Academic journal article Base Ball

A Black Sox Mystery: The Identity of Defendant Rachael Brown

Academic journal article Base Ball

A Black Sox Mystery: The Identity of Defendant Rachael Brown

Article excerpt

Quietly nestled among the renowned sports names charged in the Black Sox scandal is that of an obscure figure: one Rachael Brown.1 Based on surviving evidence, it appears that Brown was indicted by the Cook County grand jury almost entirely on the word of Lefty Williams, who identified the negotiators of the fix as "two fellows introduced as Brown and Sullivan ... the gamblers from New York."2 Defendant Brown, however, was never taken into custody on the indictment. Nor did he ever make an appearance, either personally or via counsel, in a Chicago courtroom. From the time of the scandal until today, Rachael Brown has remained largely a cipher, a scandal actor whose identity has never been conclusively established. In the order in which they appeared on the public stage, here are snapshots of the most likely candidates for the role of Black Sox defendant Rachael Brown.

1. Abram Braunstein, Commonly Known as Rachel Brown

A contemporary of Arnold Rothstein, Abram "Rachel" Braunstein was a smalltime Manhattan gambler who first came to public attention via his connection to Louis "Bridgie" Webber, a key prosecution witness in the trial of the notorious Rosenthal murder case. Those proceedings culminated in conviction with death sentences for five men, including corrupt NYPD Vice Squad Lieutenant Charles Becker. While in a jail cell awaiting his fate, Becker claimed that Rosenthal's killers had had an earlier target, namely "'Rachel' Braunstein, Webber's partner in a 42nd Street gambling house and known in the gambling fraternity as Rachel Brown."3 According to Becker, a prospective new trial witness named Jack Sullivan would testify that Rosenthal's slayers had plotted to kill Rachel Braunstein and take his half of the gambling partnership. Sullivan "learned of it ... told Braunstein and escorted him to a steamship" on which Braunstein escaped to Spain, as reported in the Boston Globe, The New York Times, the New Brunswick (N.J.) Times, and the Washington Post, Oct. 29, 1912. In due course, this allegation precipitated the issuance of a subpoena for "Rachel Brown of 123 Manhattan Avenue," served while Brown was appearing in magistrate's court to answer a disorderly conduct charge that stemmed from a fight. Indignant, Brown disclaimed knowledge of the reason why the subpoena had been issued and "asserted that since the Becker trial he had been hounded and threatened on many occasions," as per The New York Times, Mar. 6, 1914.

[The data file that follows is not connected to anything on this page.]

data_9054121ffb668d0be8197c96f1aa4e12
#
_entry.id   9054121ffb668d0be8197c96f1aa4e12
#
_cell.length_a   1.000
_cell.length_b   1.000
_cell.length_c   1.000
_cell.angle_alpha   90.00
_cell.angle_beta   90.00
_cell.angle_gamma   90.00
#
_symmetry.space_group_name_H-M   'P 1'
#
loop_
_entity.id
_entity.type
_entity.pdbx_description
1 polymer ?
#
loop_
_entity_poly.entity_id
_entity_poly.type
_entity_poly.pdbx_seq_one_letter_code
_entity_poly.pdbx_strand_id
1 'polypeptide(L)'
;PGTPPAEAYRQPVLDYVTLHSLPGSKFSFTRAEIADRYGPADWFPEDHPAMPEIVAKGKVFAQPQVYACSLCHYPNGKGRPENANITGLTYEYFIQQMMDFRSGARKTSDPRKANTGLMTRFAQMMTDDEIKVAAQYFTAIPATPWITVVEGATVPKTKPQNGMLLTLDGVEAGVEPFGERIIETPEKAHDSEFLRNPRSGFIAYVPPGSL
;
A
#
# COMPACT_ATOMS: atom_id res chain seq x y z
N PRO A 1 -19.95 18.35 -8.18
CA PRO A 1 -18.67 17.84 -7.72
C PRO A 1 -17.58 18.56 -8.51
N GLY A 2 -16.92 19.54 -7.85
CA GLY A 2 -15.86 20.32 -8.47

After that, Brown apparently tried to stay out of the public eye. But four years later, "Rachie Brown, the old partner of Bridgie Webber" was back in the news after being netted in a police raid of the newly opened Picadilly Club in Manhattan. The arrestee identified himself as fish dealer Aaron Braun but vice detectives immediately recognized him as "the genuine 'Rachie Brown'" (Boston Globe, Dec. 9, 1918). The following summer, Brown was in custody again, arrested during a raid on a disreputable gambling resort in Saratoga, as reported in the Saratogian, Jul. 29, 1919. After much foot-dragging by local officials cozy with gaming interests, a specially convened Saratoga County grand jury returned gambling-related indictments against 48 targets, including Abram (Rachie) Brown, as per the Saratoga Sun, Aug. 20, 1920.4

None of the above received mention when newspapers nationwide ran stories about the forthcoming indictment of Joseph "Sport" Sullivan and Brown, "an otherwise unidentified gambler from New York City," in connection with the Cook County probe of the 1919 World Series (see, e.g., Chicago Tribune, Sept. 30, 1920). Within days, however, it was reported that "Rachie Brown, a gambler said to have been deeply involved in the Series plot, has left New York City and gone to Europe. His departure is regarded by underworld gossips as proof that he was mixed up in the baseball plot. He [Brown] had been known as a 'steerer' for Rothstein's gambling operations" (see unidentified news item reprinted in The Sporting News, Oct. …

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